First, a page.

Katherine Takpannie says she hopes gallery visitors reflect on the themes of her photography, including murdered and missing Indigenous women and girls
When Katherine Takpannie, an Inuit photographer from Ottawa, received her first compact camera at age 15, one of her first goals was to take a photo every day of the year.
At 32, Takpannie’s works now hang on the walls of the National Gallery of Canada in Ottawa.
In 2020, Takpannie was one of three winners of the Scotiabank New Generation Photography Award, presented annually to artists 35 years of age or younger. A place in a temporary exhibition at the National Gallery is part of the prizes.
Earlier this month, the exhibition opened its doors to visitors. It features works by the 2020 and 2021 award winners, after COVID-19 restrictions forced the gallery to limit its operations for nearly a year.
When Takpannie first saw her footprints in the exhibit, she said it was an amazing experience.
“I went to see him and I couldn’t believe it… I was just like ‘that doesn’t happen’,” she said. “It’s completely surreal.”
Photographers must be nominated for the award. Takpannie says she doesn’t know who nominated her work, but is grateful to have been selected.
“I have no idea who named me and completely changed my life forever,” she said.
Andrea Kunard, the gallery’s senior photography curator, was one of the judges who helped Takpannie get his work through the competition and into the gallery.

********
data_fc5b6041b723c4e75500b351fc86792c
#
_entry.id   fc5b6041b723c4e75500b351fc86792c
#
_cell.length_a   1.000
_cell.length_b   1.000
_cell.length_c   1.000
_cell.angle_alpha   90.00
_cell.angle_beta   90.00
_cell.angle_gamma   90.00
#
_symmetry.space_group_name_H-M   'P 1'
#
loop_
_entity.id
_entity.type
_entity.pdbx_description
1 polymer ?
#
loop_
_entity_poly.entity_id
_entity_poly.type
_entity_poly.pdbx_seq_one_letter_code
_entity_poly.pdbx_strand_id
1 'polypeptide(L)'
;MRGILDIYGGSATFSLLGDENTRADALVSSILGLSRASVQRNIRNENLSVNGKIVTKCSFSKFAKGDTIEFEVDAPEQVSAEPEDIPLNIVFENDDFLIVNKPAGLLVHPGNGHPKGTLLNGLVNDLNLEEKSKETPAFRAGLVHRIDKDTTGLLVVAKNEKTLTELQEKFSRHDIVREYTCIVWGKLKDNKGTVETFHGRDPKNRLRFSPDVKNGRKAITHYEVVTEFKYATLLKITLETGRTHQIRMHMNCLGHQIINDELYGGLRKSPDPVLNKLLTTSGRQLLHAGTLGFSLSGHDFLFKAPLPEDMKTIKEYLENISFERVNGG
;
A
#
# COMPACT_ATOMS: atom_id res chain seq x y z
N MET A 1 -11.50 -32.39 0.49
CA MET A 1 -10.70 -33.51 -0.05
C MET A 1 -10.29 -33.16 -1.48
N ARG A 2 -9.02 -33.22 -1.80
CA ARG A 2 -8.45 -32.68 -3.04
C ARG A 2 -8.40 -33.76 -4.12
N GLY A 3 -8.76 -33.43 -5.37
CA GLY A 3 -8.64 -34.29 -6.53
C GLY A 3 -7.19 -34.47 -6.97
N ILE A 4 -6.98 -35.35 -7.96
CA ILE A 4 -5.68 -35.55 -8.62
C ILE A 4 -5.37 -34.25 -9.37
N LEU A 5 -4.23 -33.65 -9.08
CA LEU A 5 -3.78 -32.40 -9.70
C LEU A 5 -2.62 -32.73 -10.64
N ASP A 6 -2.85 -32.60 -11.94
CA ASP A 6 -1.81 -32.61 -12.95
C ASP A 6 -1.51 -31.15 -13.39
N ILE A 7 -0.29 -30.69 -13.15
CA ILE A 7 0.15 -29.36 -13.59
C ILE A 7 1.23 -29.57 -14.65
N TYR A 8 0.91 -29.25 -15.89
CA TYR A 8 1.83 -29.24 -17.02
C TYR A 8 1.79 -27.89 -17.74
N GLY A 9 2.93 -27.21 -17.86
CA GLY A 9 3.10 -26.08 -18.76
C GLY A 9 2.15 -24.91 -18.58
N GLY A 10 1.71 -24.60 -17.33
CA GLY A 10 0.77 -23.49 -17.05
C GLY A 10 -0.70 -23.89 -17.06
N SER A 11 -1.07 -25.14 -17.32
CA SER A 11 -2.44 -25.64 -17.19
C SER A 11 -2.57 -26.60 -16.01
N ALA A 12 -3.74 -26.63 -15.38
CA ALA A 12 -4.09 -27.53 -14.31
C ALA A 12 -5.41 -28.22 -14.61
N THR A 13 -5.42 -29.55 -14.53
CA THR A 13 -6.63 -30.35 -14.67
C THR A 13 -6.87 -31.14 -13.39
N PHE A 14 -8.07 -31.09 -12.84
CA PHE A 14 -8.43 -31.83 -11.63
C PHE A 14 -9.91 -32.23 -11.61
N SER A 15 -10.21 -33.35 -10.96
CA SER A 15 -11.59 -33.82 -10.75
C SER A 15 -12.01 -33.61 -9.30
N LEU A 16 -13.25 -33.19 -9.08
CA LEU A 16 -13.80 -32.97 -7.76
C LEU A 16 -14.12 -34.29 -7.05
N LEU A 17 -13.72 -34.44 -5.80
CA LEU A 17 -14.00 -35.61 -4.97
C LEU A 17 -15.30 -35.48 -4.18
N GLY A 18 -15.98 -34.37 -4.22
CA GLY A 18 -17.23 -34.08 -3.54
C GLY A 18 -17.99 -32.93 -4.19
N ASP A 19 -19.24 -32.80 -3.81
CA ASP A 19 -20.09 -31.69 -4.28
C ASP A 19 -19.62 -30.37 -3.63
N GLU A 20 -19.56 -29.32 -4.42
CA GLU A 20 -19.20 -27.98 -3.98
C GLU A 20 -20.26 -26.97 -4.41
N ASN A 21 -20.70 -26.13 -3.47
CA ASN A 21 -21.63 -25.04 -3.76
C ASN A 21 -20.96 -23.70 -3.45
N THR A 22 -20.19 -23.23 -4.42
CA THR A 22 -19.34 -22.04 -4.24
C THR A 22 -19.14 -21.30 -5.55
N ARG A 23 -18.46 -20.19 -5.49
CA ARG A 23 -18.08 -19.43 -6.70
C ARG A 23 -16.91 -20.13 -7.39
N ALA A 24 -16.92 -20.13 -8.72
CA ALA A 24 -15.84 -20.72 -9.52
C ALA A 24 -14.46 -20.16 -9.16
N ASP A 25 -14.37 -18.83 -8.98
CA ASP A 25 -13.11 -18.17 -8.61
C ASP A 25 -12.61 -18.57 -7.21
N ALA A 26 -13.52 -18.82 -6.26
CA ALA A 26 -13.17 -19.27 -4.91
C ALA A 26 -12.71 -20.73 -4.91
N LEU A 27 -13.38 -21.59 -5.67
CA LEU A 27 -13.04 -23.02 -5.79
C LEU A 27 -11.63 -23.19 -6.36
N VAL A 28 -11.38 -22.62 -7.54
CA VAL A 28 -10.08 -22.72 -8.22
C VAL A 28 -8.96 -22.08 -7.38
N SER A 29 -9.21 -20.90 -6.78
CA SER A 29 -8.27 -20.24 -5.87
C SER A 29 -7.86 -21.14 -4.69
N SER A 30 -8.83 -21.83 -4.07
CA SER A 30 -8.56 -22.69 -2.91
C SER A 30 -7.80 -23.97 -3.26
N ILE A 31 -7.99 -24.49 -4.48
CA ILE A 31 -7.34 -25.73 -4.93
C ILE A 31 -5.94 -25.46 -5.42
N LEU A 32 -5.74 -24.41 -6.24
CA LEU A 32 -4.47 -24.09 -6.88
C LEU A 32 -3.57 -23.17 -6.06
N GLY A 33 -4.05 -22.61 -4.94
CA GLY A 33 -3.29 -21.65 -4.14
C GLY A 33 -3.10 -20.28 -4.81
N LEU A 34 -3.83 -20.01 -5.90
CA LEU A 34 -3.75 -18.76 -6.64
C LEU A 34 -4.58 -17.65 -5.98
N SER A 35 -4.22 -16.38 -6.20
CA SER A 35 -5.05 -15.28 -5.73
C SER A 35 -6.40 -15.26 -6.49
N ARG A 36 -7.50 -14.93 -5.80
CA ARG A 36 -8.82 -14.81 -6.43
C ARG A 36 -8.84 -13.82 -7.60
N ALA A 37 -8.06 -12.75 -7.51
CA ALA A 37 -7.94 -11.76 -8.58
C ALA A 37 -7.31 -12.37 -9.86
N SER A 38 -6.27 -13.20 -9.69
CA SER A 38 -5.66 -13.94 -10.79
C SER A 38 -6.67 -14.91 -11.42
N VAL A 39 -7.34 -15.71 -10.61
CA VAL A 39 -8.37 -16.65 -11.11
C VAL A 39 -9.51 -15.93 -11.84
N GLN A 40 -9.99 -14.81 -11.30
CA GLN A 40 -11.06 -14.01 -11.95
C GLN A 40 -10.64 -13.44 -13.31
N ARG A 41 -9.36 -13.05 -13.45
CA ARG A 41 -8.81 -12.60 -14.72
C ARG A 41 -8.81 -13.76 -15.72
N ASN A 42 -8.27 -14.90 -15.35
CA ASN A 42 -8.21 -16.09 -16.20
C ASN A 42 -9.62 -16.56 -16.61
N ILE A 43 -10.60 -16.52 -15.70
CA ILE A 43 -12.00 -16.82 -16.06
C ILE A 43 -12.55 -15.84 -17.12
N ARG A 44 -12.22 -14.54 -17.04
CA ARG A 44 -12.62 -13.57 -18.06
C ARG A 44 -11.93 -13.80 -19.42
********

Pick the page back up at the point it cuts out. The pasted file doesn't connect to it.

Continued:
She said she admired Takpannie’s “extreme” use of color and his ability to tell stories with pictures.
“It’s very focused on the urban environment for the Inuit,” Kunard said. “She has a way of expressing her feelings in her photograph.”
Takpannie says she hopes her work can tell the story of her Inuit experience in an urban setting. She is the daughter of a residential school survivor and grew up without understanding her culture and family history.
“I create art that reflects my life, my experiences and everything I need to express very well,” she said.
One of the first prints visitors might see at the entrance to the gallery is titled “Our Women and Girls Are Sacred,” which aims to highlight the crisis of murdered and missing Indigenous women and girls. It shows a woman standing in the snow, looking away from the camera and holding a red smoke bomb.
This problem, says Takpannie, comes close because of his friendship with Inuit artist Annie Pootoogook. In 2016, Pootoogook was found dead in the Ottawa River. No one has been charged with her death, although Ottawa police said at the time she was “a suspect.”
Pootoogook’s death was incredibly devastating, Takpannie says, and the photograph provided an opportunity to mourn and heal from this loss.
“It was a further extension of a way to grieve, to process and internalize, to share, to raise awareness and to talk about these issues,” she said. “All of my works are deeply intertwined and locked into my life and experiences. “
Takpannie says she also hopes visitors take the time to understand the stories other photographers express in their work.
“This art addresses a plethora of different issues,” she said. “I think the whole exhibit is something that needs to be explored, felt and discussed across Canada.
The exhibition is on display at the National Gallery until December 5.